by A.J. Higgins
MPBN Radio news story
Environmental activists in Maine are looking back at the just-completed legislative session, assessing victories and defeats. Representatives of the Maine Environmental Priorities Coalition cited examples of 13 bills that they worked particularly hard to defeat in Augusta this session. Of those, six new laws were approved, including the elimination of the state’s pesticide notification registry and a partial easing of the state’s building and energy efficiency code.
Maine’s environmental lobby worked with state lawmakers this year to beat back numerous bills they say would have reversed much of the progress the state has made in consumer safety, air and water quality and energy efficiency. They also claim success in passing bills that provide safer alternatives to BPA, a chemical used in the production of household products, protection of vernal pools and new product stewardship laws designed to reduce waste and lower costs for local communities. But lawmakers fell short of maintaining environmental protections in several areas according to Maureen Drouin, Executive Director of the Maine Conservation Voters Education Fund.
“The reality is that some damage was done this session to our environment and public health and people and businesses across this state will feel the negative effects now and in the years to come,” Drouin said.
Drouin was one of the representatives of the Maine Environmental Priorities Coaltion, which called a statehouse press conference to review the wins and losses of the past session. Drouin says the group was unable to stop lawmakers from doing away with the pesticide notification registry, to support a bond effort to purchase more state land or to dismantle the Land Use Regulatory Commission that oversees development in Maine’s vast unorganized territories. But, Drouin said one of the inspiring high points of the session was the way that many citizens, advocacy groups and legislators collaborated to advance new public policy that will benefit consumers and the environment.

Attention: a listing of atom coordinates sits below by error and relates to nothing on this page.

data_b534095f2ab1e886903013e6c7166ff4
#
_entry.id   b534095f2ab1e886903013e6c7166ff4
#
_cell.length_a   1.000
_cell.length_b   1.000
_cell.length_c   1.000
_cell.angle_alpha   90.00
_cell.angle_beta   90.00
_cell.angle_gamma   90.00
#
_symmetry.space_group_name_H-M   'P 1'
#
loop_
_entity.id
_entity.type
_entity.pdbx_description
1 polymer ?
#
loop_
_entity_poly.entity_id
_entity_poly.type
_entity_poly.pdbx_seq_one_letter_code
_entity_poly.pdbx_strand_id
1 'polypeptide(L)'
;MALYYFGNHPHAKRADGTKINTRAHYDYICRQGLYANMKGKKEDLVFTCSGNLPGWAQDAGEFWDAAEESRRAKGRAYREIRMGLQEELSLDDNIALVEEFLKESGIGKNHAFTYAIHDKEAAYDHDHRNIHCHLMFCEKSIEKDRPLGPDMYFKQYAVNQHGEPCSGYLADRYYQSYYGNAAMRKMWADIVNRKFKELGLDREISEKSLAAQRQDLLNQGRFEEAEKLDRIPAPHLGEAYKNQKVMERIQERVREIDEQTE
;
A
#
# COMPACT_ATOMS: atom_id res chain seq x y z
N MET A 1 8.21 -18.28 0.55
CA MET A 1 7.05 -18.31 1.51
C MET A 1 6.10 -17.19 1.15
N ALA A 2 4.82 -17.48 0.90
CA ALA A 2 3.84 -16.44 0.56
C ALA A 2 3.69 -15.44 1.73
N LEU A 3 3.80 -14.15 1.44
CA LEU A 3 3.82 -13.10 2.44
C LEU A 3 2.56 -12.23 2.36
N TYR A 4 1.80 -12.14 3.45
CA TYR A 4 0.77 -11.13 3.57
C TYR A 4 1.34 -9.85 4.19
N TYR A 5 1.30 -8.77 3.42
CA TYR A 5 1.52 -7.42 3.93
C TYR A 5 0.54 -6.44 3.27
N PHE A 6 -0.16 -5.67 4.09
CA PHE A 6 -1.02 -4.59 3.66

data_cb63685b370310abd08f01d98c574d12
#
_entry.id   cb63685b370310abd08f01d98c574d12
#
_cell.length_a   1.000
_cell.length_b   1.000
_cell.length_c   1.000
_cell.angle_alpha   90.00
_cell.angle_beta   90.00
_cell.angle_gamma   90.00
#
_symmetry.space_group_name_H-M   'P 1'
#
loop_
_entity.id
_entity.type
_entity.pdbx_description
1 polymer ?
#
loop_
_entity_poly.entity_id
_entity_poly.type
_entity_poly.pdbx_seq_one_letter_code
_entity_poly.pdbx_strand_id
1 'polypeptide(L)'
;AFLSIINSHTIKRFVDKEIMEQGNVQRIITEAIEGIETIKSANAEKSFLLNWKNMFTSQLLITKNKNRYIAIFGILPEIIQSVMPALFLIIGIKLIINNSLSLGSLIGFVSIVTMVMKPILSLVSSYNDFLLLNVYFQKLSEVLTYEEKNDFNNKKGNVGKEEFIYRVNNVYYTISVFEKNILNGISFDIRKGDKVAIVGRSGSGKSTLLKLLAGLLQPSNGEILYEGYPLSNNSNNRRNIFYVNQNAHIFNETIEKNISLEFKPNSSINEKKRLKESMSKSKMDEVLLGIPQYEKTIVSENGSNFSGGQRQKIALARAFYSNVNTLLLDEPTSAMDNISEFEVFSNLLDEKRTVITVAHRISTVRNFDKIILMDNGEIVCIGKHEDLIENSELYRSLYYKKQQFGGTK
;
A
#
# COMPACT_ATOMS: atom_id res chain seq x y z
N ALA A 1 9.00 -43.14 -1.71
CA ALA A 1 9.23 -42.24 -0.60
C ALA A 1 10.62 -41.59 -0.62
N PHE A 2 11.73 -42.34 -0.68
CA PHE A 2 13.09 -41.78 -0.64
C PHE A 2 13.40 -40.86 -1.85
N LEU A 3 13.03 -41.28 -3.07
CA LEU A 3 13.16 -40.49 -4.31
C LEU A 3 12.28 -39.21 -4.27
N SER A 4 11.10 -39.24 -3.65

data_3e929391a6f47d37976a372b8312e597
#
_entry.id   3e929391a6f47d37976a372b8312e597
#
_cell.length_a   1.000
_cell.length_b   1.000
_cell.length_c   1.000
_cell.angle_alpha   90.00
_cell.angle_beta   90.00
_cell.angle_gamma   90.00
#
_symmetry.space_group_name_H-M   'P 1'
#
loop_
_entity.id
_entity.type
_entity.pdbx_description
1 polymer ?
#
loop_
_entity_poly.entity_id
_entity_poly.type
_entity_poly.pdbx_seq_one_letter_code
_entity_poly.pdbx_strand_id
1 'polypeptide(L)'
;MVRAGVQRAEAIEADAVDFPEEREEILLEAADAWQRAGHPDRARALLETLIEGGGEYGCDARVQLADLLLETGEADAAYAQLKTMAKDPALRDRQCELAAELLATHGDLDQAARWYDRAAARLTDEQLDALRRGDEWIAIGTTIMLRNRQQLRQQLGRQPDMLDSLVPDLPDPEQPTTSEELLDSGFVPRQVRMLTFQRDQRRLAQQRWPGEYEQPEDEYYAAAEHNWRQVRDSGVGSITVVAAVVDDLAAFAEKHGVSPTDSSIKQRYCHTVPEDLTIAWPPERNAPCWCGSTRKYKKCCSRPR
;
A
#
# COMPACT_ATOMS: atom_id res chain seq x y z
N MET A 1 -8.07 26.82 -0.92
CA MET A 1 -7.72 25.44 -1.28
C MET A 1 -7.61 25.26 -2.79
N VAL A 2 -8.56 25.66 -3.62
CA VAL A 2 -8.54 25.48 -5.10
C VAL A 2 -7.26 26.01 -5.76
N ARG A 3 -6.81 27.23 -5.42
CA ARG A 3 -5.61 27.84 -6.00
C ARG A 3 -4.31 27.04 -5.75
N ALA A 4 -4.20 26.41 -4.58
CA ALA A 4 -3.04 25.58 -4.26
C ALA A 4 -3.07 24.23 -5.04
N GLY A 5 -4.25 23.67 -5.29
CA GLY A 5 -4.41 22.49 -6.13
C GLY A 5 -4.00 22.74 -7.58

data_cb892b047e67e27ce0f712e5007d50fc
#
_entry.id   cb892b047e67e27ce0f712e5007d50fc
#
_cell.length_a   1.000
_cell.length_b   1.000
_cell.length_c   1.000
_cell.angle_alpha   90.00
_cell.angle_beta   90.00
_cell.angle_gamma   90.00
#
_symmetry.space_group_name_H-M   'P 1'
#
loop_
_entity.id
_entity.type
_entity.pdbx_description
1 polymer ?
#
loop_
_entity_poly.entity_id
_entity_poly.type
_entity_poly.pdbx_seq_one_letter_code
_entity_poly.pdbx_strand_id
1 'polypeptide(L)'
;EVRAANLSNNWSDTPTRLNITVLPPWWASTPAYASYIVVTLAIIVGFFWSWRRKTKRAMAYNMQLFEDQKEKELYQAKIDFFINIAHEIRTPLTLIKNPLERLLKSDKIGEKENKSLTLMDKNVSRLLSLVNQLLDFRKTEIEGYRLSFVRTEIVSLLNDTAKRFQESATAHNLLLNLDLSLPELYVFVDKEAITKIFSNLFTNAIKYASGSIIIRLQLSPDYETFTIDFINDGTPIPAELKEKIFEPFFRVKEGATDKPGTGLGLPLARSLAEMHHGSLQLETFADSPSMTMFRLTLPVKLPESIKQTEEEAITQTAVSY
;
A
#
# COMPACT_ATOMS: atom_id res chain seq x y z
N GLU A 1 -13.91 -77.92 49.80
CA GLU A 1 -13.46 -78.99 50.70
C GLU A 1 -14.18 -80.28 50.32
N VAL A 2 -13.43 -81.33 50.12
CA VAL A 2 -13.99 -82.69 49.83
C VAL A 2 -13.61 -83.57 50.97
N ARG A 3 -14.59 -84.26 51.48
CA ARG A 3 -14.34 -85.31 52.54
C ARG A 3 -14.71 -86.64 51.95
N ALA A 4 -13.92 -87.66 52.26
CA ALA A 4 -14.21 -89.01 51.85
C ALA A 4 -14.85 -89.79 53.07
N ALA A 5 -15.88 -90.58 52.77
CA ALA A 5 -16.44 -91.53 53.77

“Maine people from across the state and from many walks of life, spoke out to encourage lawmakers to maintain important environmental protections as a means of creating jobs and supporting Maine’s economy and Maine legislators came across party lines to say loud and clear that good jobs and a clean environmental go hand-in-hand,” said Drouin. “We must have both for Maine families and businesses to grow and thrive.”
Earlier this year, Governor Paul LePage (R) raised some eyebrows for an offhand comment about how products made with the chemical BPA, if place in a microwave, might cause women to grow little beards. The governor’s reluctance to recognize BPA as a potentially dangerous chemical led many environmentalists to fear that protections against the chemical might disappear. But Representative Melissa Walsh Innes, a Yarmouth Democrat, said her Environmental and Natural Resources Committee did not allow partisan politics to influence its decisions.
“When a major substantive rule came forward from the board of environmental protection to ban BPA from sippy cups and reusable containers, the ENR Committee overwhelmingly passed it,” Innes said. “BPA was the first chemical identified through Maine’s new chemical framework process and shows that it is working to reduce our exposure to the most concerning chemicals in our environment. Maine’s move to address chemical safety concerns signals to the market that now is the time to find safer alternatives to certain chemicals.”
Although the coalition members were happy with the Legislature’s stance on BPA, they were disappointed in what they said was a weakening of Maine’s Building and Energy Efficiency Codes. Richard Burbank, owner of Evergreen Home Performance in Rockland, said the Legislature’s decision to exempt over 400 Maine towns from the codes will result in serious energy waste. And Pete Didisheim, of the Natural Resources Council of Maine, said that many of the communities exempted under the law are the precisely the ones that would benefit the most from new energy efficient housing.
“Instead, their housing is going to be substandard and potentially be wasting more of their precious dollars than in some of the larger and better-off communities,” Didisheim said.
Maureen Drouin said that while several contentious environmental bills were put on hold until next year, she’S optimistic that continued collaboration on both sides of the aisle would result in positive outcomes.